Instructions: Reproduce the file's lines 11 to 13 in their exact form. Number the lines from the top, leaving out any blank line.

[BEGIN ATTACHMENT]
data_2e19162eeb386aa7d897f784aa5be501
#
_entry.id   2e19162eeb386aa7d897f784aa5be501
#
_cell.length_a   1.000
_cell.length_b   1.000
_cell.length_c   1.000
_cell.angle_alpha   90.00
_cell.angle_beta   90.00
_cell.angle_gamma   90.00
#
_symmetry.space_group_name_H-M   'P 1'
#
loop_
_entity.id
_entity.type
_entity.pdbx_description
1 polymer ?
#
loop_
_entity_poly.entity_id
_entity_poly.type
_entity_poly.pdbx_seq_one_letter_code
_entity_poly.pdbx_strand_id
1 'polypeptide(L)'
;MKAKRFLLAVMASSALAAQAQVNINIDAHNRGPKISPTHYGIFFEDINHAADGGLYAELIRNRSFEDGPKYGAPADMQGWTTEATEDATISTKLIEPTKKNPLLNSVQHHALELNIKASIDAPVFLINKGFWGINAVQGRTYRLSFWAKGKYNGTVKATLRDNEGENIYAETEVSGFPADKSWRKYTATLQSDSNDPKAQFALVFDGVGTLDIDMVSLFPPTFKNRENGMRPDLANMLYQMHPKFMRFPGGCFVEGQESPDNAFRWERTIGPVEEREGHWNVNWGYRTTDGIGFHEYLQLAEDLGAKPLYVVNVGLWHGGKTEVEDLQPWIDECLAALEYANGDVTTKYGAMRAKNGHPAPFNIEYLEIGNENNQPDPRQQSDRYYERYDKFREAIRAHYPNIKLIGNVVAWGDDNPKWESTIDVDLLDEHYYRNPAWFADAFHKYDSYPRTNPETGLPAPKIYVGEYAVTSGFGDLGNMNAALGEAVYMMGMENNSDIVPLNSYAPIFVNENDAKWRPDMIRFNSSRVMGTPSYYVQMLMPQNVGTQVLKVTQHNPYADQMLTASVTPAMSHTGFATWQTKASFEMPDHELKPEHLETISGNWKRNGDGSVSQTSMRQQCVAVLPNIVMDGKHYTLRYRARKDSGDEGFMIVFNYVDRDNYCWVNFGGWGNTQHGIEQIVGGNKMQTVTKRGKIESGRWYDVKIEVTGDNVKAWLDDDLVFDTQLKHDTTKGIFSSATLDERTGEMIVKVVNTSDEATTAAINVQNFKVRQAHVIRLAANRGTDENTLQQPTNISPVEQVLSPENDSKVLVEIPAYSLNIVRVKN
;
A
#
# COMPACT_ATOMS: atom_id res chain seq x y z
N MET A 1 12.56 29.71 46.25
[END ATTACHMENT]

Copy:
#
_symmetry.space_group_name_H-M   'P 1'
#